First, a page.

Abstract: This narrative review presents theoretical and empirical evidence of common cognitive biases that are likely to influence treatment choices of patients with cancer and other illnesses. We present an overview of common cognitive biases that result from how and when information is presented to patients. We supplement these descriptions with cancer-specific examples or those from other health fields if no cancer-specific examples are available. The results provide compelling evidence that patient treatment choices are subconsciously influenced by both known and unknown biases. Shared decision making is ideal in theory, but in reality, it is fraught with risks resulting from cognitive biases and undue influence of even the best-intentioned physicians and family members. Efforts should be made to minimize these concerns and to help patients to make decisions that their future selves are least likely to regret.

50 citations

Journal ArticleDOI
Min-Su Kim, So Young Kim, Jin-Hwan Kim1, Bumjung Park1, Hyo Geun Choi1 
10 Apr 2017-PLOS ONE
TL;DR: Patients undergoing mastectomy for breast cancer experience depression more frequently than healthy people, but young adults overcome their depressive mood symptoms during the postoperative period more quickly than middle-aged and older adults.
Abstract: Objective The objective of this study was to compare the incidence of post-operative depression in breast cancer patients who have undergone mastectomy with the incidence of post-operative depression in non-breast cancer participants (controls). Methods Using data from the Korean Health Insurance Review and Assessment Service (HIRA), we selected 2,130 patients with breast cancer who have undergone mastectomy for this national cohort study and matched these patients 1:4 with 8,520 control participants according to age, sex, income, region, and pre-operative depression. The incidence of post-operative depression was measured from mastectomy year to post-op year 10. The Mann-Whitney U test was used for data analysis, and the false-discovery rate was applied to determine statistical significance (P < 0.05). Results The incidence of depression was higher in the breast cancer with mastectomy group than in the control group up to 3 years after mastectomy). However, there was no difference in the incidence of depression between the breast cancer with mastectomy group and the control group after post-op 4 years. The incidence of depression was higher in the breast cancer with mastectomy group than in the control group up to 2 years after mastectomy, and there was no difference in the incidence of depression between the two groups after post-op 3 years in middle-aged and older adults (≥ 40 years old). In young adults (≤ 39 years old), the incidence of depression was significantly higher in the breast cancer with mastectomy group than in the control group in mastectomy year. Conclusion Patients undergoing mastectomy for breast cancer experience depression more frequently than healthy people. However, patients overcome their depressive mood symptoms during the postoperative period. Young adults overcome their symptoms more quickly than middle-aged and older adults.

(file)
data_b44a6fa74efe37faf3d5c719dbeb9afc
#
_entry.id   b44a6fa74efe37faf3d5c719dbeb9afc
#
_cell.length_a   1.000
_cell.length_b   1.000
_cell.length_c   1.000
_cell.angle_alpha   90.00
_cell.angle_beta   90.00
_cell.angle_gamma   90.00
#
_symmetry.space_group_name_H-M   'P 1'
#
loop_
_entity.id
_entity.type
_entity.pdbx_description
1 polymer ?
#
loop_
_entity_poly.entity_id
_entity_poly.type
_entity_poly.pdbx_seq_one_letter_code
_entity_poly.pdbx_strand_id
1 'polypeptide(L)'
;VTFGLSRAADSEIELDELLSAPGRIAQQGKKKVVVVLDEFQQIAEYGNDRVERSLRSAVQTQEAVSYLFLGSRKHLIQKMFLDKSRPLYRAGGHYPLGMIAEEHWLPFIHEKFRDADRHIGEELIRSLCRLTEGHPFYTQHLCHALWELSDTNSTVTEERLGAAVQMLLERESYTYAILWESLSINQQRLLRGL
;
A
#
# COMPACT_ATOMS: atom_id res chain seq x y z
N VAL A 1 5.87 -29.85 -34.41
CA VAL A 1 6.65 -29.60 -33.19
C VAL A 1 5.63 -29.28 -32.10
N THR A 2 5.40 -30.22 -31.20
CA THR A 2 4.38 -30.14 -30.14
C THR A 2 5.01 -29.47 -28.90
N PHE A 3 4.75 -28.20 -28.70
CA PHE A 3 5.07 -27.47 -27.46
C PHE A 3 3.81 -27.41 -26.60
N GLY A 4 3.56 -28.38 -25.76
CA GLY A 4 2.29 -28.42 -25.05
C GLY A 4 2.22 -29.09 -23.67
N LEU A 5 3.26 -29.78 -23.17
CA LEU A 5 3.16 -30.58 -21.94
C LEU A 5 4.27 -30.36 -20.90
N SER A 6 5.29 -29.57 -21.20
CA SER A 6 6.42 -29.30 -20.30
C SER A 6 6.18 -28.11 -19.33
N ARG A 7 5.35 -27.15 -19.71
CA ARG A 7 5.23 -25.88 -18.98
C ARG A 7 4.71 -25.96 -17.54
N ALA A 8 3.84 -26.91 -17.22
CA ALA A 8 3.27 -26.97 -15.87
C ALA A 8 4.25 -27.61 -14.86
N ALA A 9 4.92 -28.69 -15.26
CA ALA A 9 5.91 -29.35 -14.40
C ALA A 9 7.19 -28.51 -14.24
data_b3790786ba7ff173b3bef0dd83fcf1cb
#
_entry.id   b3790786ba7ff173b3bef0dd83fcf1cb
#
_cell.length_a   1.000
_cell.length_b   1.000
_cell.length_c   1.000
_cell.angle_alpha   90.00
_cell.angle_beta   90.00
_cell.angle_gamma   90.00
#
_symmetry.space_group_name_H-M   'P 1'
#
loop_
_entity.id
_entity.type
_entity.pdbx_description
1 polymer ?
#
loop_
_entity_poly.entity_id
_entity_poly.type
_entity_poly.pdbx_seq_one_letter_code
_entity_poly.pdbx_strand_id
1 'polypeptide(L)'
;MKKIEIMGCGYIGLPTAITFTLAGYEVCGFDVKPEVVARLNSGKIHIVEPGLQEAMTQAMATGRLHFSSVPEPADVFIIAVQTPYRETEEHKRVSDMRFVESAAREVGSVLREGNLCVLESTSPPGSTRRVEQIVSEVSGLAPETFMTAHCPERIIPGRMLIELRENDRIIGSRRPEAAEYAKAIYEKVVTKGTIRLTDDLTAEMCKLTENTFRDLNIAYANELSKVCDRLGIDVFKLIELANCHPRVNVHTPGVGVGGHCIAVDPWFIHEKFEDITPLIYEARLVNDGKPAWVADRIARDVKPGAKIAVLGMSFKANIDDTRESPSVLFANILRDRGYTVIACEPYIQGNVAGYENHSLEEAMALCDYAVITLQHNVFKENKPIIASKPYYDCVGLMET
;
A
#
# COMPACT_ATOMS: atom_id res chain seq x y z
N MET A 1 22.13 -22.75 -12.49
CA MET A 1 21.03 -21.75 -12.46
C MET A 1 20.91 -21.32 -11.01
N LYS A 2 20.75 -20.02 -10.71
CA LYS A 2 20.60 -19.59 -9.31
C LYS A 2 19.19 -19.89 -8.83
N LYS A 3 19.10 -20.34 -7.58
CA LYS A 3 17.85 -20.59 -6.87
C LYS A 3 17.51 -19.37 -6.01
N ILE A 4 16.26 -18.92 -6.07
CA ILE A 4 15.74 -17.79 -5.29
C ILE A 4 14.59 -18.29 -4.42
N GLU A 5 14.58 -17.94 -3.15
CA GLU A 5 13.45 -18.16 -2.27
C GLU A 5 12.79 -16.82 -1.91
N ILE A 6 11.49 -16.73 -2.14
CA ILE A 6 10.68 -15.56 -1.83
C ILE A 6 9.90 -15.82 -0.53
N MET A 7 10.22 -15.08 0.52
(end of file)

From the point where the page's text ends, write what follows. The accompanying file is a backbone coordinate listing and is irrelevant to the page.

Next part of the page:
48 citations

Journal ArticleDOI
TL;DR: Autonomy-supportive communication by physicians was associated with higher subjective decision quality among women with localized breast cancer, and these results support future efforts to design interventions that enhance autonomy- supportive communication.

42 citations


Cites background from "A systematic review of decision aid..."

  • ...[52] Yet ours is the first study to examine the association between patient perceptions of provider communication style and patient-reported decision quality in breast cancer....

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References
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TL;DR: Moher et al. as mentioned in this paper introduce PRISMA, an update of the QUOROM guidelines for reporting systematic reviews and meta-analyses, which is used in this paper.
Abstract: David Moher and colleagues introduce PRISMA, an update of the QUOROM guidelines for reporting systematic reviews and meta-analyses

62,157 citations

Journal Article
TL;DR: The QUOROM Statement (QUality Of Reporting Of Meta-analyses) as mentioned in this paper was developed to address the suboptimal reporting of systematic reviews and meta-analysis of randomized controlled trials.